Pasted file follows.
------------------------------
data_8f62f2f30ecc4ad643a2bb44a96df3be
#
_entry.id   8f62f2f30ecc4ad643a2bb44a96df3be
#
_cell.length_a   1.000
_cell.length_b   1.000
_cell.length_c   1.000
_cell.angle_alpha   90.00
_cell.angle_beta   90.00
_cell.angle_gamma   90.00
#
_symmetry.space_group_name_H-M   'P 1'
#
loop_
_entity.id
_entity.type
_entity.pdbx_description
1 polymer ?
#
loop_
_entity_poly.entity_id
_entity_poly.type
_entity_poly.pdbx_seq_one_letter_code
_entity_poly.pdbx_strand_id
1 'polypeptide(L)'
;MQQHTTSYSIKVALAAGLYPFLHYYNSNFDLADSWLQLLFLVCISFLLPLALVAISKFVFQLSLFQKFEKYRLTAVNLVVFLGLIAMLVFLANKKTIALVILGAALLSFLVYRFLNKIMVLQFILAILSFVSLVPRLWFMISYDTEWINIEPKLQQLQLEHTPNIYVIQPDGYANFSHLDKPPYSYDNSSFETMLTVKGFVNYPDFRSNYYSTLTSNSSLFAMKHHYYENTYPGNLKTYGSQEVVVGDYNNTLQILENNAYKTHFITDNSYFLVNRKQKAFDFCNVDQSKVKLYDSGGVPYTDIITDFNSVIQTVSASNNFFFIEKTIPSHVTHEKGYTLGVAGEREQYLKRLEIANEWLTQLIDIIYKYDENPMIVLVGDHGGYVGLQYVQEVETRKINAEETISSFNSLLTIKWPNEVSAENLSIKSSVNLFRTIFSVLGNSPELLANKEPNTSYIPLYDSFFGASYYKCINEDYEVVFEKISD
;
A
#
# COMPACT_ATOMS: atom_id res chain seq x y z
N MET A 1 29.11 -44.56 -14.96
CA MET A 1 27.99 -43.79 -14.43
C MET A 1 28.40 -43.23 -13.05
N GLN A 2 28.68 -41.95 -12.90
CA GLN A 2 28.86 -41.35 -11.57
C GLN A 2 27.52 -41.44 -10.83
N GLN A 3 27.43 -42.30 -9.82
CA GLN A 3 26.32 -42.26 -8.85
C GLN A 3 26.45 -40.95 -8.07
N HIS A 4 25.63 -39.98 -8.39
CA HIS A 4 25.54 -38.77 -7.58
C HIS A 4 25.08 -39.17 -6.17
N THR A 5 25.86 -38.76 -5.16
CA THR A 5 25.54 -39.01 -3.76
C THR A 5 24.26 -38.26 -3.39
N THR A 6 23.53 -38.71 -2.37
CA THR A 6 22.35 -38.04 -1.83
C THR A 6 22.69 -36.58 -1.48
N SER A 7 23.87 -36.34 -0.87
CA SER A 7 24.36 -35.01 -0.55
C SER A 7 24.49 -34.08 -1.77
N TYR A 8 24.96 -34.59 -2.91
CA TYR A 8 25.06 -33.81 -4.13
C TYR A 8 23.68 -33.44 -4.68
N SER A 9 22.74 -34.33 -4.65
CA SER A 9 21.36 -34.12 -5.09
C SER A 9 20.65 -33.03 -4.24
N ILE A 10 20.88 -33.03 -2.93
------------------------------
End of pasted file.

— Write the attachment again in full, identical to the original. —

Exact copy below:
data_8f62f2f30ecc4ad643a2bb44a96df3be
#
_entry.id   8f62f2f30ecc4ad643a2bb44a96df3be
#
_cell.length_a   1.000
_cell.length_b   1.000
_cell.length_c   1.000
_cell.angle_alpha   90.00
_cell.angle_beta   90.00
_cell.angle_gamma   90.00
#
_symmetry.space_group_name_H-M   'P 1'
#
loop_
_entity.id
_entity.type
_entity.pdbx_description
1 polymer ?
#
loop_
_entity_poly.entity_id
_entity_poly.type
_entity_poly.pdbx_seq_one_letter_code
_entity_poly.pdbx_strand_id
1 'polypeptide(L)'
;MQQHTTSYSIKVALAAGLYPFLHYYNSNFDLADSWLQLLFLVCISFLLPLALVAISKFVFQLSLFQKFEKYRLTAVNLVVFLGLIAMLVFLANKKTIALVILGAALLSFLVYRFLNKIMVLQFILAILSFVSLVPRLWFMISYDTEWINIEPKLQQLQLEHTPNIYVIQPDGYANFSHLDKPPYSYDNSSFETMLTVKGFVNYPDFRSNYYSTLTSNSSLFAMKHHYYENTYPGNLKTYGSQEVVVGDYNNTLQILENNAYKTHFITDNSYFLVNRKQKAFDFCNVDQSKVKLYDSGGVPYTDIITDFNSVIQTVSASNNFFFIEKTIPSHVTHEKGYTLGVAGEREQYLKRLEIANEWLTQLIDIIYKYDENPMIVLVGDHGGYVGLQYVQEVETRKINAEETISSFNSLLTIKWPNEVSAENLSIKSSVNLFRTIFSVLGNSPELLANKEPNTSYIPLYDSFFGASYYKCINEDYEVVFEKISD
;
A
#
# COMPACT_ATOMS: atom_id res chain seq x y z
N MET A 1 29.11 -44.56 -14.96
CA MET A 1 27.99 -43.79 -14.43
C MET A 1 28.40 -43.23 -13.05
N GLN A 2 28.68 -41.95 -12.90
CA GLN A 2 28.86 -41.35 -11.57
C GLN A 2 27.52 -41.44 -10.83
N GLN A 3 27.43 -42.30 -9.82
CA GLN A 3 26.32 -42.26 -8.85
C GLN A 3 26.45 -40.95 -8.07
N HIS A 4 25.63 -39.98 -8.39
CA HIS A 4 25.54 -38.77 -7.58
C HIS A 4 25.08 -39.17 -6.17
N THR A 5 25.86 -38.76 -5.16
CA THR A 5 25.54 -39.01 -3.76
C THR A 5 24.26 -38.26 -3.39
N THR A 6 23.53 -38.71 -2.37
CA THR A 6 22.35 -38.04 -1.83
C THR A 6 22.69 -36.58 -1.48
N SER A 7 23.87 -36.34 -0.87
CA SER A 7 24.36 -35.01 -0.55
C SER A 7 24.49 -34.08 -1.77
N TYR A 8 24.96 -34.59 -2.91
CA TYR A 8 25.06 -33.81 -4.13
C TYR A 8 23.68 -33.44 -4.68
N SER A 9 22.74 -34.33 -4.65
CA SER A 9 21.36 -34.12 -5.09
C SER A 9 20.65 -33.03 -4.24
N ILE A 10 20.88 -33.03 -2.93